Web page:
Writings about Music

First Music Teacher

Letter from Michael Robinson to his first music teacher, Ben DiDia

Michael Robinson wearing a Little League uniform (his batting average was .735) outside his yellow house on Michael William Road in North Merrick on the South Shore of Nassau County in New York

This letter was written when I was eleven prior to my family moving from North Merrick to Wantagh, a few miles away, both on the South Shore of Long Island in Nassau County, New York. Mr. DiDia was the band director at Camp Avenue Elementary School. I had passed a musical aptitude test that DiDia gave to regular classes, and after commenting upon the large size of my hands, decided that I would play trumpet. Subsequent teachers included the most famous musicians and composers in the world, but teachers like Ben DiDia, Richard Baffa and Rollan Masciarelli remain close to my heart and mind, their being my formal introduction to the world of music. Both DiDia and Baffa appointed me President of the school band, while Masciarelli presented me with the Louis Armstrong Award. A subsequent piano teacher, Barney Bragin, had a monumental influence on myself, and I intend to write an essay about him. DiDia and Baffa were both clarinetists, while Masciarelli was a trumpeter. Bragin played both clarinet and piano.


June 29, 1967

Dear Mr. DiDia,

I have been one of your many musical students for 2 years. During those 2 years I have worked with the most talented, understanding and funny music teacher I ever had or will have. You taught me all I know about my instrument and made it easy to learn.

I regret moving mainly because I will miss you as a great teacher and friend.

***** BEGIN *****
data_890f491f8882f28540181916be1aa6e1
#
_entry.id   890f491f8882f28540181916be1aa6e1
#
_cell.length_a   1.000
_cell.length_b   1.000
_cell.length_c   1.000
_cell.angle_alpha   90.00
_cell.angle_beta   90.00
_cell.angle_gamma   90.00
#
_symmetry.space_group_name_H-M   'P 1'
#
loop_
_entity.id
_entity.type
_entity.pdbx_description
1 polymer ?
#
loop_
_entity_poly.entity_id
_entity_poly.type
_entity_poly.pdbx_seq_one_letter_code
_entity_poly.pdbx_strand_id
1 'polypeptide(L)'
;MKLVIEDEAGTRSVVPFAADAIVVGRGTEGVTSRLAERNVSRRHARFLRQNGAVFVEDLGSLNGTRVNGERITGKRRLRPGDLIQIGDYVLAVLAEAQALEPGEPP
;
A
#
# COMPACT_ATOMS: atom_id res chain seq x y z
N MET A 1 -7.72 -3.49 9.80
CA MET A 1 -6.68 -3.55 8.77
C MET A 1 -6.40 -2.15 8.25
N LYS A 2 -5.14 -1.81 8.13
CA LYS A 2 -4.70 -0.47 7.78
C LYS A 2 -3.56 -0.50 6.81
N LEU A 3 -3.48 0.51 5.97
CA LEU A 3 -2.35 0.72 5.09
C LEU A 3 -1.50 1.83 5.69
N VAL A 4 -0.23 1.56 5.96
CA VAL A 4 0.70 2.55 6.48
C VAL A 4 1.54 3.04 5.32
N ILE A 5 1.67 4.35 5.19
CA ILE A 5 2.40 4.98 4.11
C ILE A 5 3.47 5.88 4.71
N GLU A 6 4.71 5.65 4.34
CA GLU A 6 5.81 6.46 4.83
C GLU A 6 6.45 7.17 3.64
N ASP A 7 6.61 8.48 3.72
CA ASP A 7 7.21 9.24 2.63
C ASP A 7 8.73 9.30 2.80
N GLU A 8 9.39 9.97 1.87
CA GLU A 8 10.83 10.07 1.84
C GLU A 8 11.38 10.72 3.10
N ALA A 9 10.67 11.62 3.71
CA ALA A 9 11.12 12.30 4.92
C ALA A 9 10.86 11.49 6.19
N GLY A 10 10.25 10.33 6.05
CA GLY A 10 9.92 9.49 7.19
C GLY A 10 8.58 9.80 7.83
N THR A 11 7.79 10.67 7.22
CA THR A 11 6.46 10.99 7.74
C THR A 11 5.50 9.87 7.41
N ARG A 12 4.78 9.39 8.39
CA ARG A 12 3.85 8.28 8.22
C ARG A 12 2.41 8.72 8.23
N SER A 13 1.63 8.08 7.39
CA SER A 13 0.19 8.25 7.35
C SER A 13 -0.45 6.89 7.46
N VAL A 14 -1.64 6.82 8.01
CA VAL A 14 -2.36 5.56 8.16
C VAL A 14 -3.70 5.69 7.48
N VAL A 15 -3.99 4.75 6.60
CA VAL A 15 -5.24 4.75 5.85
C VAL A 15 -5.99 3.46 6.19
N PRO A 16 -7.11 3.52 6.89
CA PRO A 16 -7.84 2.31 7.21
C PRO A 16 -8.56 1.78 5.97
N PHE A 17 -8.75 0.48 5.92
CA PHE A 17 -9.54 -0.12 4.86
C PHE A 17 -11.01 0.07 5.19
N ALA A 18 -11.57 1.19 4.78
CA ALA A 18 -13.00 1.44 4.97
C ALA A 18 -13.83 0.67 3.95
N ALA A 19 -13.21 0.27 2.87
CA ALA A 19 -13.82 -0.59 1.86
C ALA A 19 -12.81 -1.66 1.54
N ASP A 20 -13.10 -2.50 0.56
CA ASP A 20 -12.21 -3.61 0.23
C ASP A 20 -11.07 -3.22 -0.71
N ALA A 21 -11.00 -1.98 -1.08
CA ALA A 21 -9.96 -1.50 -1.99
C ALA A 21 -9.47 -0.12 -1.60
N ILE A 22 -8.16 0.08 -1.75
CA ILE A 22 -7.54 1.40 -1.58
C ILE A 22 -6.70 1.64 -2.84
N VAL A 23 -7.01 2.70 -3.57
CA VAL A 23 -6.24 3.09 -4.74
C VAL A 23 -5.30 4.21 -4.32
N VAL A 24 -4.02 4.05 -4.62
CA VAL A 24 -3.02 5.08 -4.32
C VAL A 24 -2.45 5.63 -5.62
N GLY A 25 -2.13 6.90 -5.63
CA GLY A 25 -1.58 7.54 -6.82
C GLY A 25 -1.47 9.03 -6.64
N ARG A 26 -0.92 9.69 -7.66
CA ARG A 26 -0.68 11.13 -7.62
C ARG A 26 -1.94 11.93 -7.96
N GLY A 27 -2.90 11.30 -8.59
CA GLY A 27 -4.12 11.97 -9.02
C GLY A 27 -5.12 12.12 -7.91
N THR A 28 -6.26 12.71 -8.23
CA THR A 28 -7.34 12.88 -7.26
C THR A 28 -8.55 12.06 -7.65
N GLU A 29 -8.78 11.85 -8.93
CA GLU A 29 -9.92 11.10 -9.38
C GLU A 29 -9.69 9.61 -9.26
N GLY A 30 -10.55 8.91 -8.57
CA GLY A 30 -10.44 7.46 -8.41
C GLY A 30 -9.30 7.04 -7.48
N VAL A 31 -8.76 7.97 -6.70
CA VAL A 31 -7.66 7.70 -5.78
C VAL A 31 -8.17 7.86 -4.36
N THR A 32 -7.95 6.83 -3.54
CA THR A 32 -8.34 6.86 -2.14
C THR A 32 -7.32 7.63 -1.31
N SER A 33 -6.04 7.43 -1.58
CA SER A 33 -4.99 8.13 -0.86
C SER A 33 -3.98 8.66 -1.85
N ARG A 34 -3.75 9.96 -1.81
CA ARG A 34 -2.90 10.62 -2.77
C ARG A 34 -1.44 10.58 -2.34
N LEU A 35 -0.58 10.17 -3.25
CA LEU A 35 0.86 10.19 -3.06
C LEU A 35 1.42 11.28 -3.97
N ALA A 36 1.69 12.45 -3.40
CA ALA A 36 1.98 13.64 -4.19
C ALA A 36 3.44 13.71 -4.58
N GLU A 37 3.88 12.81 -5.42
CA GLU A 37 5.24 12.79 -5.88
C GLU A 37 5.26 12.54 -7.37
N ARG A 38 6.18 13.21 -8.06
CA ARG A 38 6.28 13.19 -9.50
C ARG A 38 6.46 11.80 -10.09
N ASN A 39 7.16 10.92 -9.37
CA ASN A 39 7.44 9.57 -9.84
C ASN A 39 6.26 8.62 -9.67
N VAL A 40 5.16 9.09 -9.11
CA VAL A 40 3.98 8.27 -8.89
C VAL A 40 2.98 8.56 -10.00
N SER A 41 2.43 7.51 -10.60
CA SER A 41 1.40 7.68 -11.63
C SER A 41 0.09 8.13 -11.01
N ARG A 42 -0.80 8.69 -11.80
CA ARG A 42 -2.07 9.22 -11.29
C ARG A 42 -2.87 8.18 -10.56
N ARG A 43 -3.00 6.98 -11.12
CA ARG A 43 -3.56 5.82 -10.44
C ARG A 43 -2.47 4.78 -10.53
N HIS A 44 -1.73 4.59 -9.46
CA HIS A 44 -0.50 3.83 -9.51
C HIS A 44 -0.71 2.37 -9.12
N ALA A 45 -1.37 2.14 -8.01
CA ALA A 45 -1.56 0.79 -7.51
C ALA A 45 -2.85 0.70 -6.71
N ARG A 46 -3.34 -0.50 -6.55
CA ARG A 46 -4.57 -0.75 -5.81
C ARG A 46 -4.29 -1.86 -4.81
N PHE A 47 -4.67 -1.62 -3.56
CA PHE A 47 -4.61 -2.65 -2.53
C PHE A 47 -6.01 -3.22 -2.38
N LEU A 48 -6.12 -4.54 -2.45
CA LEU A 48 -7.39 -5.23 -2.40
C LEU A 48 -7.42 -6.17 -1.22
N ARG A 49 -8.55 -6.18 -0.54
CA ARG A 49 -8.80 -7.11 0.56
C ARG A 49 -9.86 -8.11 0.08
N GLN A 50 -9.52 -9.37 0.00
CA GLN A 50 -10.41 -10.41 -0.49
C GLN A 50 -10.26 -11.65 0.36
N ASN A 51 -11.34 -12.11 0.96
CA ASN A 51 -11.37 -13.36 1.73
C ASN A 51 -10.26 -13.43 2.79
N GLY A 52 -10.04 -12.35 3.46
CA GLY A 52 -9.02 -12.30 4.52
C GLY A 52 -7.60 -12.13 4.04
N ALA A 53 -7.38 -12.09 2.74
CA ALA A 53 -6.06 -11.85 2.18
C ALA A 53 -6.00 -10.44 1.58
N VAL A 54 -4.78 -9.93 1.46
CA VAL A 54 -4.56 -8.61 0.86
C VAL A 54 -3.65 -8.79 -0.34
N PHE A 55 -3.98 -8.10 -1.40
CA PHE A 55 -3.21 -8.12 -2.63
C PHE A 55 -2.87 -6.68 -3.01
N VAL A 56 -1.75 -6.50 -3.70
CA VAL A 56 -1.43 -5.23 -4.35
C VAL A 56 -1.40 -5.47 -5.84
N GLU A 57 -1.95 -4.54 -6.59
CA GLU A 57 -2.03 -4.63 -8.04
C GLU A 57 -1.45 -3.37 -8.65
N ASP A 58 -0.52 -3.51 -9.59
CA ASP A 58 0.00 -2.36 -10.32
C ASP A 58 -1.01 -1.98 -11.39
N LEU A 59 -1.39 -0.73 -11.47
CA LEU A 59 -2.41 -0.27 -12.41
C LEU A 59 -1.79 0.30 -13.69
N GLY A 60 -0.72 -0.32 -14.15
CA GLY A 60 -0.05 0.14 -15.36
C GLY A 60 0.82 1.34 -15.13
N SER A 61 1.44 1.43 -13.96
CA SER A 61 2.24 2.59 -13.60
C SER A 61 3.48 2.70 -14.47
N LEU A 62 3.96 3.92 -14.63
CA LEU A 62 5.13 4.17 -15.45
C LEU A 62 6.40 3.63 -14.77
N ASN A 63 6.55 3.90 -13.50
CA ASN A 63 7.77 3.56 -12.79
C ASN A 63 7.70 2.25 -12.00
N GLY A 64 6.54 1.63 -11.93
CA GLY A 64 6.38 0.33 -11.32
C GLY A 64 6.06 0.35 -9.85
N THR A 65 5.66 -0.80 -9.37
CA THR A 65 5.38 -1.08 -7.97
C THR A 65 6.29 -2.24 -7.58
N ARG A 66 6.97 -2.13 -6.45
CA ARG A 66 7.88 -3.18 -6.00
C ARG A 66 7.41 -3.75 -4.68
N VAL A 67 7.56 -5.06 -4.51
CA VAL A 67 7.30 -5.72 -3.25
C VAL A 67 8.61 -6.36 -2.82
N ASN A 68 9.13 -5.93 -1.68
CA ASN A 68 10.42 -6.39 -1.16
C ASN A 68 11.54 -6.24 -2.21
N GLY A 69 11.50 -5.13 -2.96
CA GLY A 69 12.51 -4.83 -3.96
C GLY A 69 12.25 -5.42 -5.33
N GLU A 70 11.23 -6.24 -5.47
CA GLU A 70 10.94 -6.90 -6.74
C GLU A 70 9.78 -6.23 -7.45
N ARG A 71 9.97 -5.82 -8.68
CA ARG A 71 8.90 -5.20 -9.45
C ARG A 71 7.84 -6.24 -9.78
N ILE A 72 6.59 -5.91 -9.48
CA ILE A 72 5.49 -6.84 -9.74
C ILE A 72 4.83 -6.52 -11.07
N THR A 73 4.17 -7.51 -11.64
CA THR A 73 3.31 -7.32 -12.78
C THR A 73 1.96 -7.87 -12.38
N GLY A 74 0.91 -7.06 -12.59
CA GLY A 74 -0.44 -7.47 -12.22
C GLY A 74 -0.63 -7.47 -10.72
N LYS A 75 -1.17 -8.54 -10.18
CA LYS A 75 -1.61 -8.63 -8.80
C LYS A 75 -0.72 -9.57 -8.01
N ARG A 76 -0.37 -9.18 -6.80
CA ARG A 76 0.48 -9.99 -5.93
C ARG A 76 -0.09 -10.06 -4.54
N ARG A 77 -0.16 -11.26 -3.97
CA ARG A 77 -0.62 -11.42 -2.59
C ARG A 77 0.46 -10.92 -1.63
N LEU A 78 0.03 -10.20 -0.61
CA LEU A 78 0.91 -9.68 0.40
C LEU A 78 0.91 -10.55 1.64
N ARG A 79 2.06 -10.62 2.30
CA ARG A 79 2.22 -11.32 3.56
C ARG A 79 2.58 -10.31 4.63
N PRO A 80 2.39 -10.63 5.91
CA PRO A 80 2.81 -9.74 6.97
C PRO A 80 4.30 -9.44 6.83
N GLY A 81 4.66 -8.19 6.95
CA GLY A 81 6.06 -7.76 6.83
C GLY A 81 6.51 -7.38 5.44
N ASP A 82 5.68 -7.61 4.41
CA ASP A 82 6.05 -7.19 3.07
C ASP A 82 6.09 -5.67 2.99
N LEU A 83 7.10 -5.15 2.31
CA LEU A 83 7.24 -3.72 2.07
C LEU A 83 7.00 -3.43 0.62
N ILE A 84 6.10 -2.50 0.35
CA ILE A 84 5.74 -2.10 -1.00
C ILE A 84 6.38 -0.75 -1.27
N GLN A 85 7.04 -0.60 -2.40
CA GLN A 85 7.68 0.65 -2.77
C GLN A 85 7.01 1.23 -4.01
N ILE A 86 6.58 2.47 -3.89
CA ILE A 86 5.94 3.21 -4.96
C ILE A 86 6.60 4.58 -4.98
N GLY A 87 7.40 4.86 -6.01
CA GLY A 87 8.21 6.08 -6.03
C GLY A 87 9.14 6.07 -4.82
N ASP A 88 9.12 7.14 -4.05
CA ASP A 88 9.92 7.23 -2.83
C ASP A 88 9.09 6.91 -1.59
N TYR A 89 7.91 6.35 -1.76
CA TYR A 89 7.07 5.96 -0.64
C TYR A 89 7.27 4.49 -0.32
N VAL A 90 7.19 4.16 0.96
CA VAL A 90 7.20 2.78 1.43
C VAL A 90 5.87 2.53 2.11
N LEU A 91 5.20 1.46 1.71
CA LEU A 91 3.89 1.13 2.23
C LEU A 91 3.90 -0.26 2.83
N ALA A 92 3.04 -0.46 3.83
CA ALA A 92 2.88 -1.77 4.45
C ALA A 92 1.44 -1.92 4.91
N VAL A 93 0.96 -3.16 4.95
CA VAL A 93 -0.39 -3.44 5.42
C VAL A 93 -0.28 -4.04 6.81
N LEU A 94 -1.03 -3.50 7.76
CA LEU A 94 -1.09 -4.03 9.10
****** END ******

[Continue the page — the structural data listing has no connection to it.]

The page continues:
Your friend forever,

Michael Robinson


I still remember clearly that day Ben DiDia came into my third grade class to give us the music aptitude test, and how he subsequently examined my hands while deciding what instrument I would play. There was something ceremonial and momentous in the air about these unannounced moments. Other memories of DiDia are ingrained, too, including how he once complimented my playing during band class as an example for the other students.

DiDia, who I later learned was a fine clarinetist, gave me an excellent introduction to the art of music because he was highly enthusiastic, disciplined, and had a great sense of humor, too, though I cannot recall any specific jokes he told. There was the sense that age differences were irrelevant and we were all connected as people enjoying what we were doing.

Fortunately, the band teachers I had after moving to Wantagh, named for the chief of the Mericoke Indian tribe, and also the town where Jones Beach is situated, were also excellent. They were, as mentioned above, Richard Baffa in Junior High, and Rollan Masciarelli in High School. I remained oblivious to the fact that DiDia, Baffa and Masciarelli were all Italian American until well into my college years. Bragin was Jewish like myself. After he left us, I learned for the first time that his mother who was either Brazilian or Argentinian, a lineage that now computes looking back.

Details about my early musical life are discussed in Autobiography originally published by electronicmusic.com in 1997.

Fortunately, my parents made a photocopy of my letter to Mr. DiDia reminding me of his outstanding nature to this day.

- Michael Robinson, November 2018 (additions made October 2020) Los Angeles


© 2018-2020 Michael Robinson All rights reserved

Michael Robinson is a Los Angeles-based composer and writer (musicologist).